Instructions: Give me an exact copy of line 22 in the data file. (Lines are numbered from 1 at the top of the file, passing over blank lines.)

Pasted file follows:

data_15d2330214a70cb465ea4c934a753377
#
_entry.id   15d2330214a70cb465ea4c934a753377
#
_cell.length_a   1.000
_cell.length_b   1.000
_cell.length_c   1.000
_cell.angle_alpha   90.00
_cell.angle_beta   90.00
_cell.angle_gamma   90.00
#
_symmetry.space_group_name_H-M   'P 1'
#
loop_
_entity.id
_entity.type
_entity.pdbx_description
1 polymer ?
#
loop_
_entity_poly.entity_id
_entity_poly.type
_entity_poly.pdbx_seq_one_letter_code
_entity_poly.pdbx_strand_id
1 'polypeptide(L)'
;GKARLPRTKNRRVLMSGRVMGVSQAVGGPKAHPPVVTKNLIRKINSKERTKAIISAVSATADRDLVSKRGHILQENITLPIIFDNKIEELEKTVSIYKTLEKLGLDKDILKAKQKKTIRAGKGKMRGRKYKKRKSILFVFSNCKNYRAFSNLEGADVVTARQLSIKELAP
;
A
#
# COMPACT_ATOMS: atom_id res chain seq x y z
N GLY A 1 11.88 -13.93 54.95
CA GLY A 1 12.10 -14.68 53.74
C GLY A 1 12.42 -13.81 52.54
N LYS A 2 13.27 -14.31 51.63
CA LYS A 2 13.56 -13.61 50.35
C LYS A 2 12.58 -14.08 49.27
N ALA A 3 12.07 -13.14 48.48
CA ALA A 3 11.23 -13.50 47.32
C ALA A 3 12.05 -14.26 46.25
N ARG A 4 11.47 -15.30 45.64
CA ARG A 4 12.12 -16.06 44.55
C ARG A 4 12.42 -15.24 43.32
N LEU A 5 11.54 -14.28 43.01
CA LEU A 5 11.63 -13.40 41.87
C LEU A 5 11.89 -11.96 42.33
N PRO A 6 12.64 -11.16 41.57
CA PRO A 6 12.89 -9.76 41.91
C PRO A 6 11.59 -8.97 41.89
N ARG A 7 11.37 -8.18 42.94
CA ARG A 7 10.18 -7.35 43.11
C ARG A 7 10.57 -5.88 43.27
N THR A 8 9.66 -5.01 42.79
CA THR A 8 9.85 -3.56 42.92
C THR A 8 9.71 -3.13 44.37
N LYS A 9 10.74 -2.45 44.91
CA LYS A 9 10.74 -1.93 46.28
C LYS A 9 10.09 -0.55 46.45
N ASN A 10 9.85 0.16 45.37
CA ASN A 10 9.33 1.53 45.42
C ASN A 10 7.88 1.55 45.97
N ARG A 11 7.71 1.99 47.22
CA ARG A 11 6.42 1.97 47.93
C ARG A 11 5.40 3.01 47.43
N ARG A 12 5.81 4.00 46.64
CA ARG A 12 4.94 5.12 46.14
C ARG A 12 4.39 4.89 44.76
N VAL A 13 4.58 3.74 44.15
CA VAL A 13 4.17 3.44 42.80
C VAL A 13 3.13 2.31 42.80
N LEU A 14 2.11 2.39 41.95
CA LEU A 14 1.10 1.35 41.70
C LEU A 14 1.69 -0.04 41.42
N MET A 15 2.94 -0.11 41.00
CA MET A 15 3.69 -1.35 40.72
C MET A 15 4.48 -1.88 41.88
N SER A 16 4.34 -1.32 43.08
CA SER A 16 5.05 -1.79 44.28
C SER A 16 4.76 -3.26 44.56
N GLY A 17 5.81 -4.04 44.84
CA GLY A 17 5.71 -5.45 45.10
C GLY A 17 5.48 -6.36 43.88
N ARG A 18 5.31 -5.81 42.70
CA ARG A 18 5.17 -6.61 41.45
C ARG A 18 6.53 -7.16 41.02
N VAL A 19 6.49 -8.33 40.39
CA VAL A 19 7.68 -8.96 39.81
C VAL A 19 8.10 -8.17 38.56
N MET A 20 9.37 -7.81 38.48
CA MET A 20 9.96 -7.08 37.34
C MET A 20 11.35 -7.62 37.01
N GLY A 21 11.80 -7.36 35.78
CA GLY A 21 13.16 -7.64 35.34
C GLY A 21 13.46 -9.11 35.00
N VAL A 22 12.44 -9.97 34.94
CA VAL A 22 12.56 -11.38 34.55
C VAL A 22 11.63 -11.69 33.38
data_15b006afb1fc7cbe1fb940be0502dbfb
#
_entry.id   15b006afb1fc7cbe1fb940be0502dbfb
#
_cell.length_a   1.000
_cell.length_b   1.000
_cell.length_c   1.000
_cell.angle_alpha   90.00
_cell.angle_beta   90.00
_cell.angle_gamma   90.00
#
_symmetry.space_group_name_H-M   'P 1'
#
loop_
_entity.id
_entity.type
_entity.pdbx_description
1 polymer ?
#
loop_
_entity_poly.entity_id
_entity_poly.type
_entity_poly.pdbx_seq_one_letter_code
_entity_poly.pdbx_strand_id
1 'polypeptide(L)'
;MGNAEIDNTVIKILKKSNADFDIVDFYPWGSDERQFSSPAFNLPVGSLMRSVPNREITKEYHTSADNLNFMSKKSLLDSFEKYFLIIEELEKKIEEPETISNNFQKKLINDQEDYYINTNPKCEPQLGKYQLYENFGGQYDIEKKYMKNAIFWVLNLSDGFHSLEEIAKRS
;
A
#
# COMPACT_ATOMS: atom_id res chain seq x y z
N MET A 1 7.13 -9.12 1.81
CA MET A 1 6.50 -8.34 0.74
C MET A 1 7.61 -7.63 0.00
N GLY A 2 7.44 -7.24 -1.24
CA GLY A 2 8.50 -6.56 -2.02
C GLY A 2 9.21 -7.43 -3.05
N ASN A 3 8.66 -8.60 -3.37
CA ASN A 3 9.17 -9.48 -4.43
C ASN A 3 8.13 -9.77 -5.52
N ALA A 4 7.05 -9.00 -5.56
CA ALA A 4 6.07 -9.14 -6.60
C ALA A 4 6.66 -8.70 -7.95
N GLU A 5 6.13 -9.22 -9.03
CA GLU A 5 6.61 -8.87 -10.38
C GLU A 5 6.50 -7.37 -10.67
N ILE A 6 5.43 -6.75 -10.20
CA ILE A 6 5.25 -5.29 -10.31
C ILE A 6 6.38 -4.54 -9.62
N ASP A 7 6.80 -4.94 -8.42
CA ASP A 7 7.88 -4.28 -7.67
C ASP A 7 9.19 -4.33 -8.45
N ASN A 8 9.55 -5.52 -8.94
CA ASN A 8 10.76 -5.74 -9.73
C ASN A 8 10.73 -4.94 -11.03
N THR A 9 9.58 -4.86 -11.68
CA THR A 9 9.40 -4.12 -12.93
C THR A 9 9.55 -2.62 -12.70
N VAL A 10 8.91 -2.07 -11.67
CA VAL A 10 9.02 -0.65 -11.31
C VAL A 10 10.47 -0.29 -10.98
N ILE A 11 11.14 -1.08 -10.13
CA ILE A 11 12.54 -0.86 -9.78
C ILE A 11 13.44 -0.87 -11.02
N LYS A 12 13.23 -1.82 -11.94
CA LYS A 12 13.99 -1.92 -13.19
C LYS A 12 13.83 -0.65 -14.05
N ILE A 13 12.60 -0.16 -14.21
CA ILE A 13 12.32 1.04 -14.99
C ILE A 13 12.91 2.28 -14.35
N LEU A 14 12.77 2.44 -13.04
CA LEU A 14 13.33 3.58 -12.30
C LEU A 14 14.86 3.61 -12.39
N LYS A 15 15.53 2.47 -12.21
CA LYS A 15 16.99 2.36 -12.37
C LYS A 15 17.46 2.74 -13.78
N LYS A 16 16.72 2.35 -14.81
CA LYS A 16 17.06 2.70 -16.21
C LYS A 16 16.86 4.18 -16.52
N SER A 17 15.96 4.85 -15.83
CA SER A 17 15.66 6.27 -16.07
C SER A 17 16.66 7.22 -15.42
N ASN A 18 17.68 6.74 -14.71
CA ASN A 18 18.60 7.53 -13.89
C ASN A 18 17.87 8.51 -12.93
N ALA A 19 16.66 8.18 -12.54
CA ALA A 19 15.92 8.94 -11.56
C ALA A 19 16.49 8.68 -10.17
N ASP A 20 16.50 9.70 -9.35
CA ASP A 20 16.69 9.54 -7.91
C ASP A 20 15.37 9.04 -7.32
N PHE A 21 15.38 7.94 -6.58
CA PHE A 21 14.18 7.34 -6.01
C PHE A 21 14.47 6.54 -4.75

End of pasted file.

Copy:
_entity_poly.type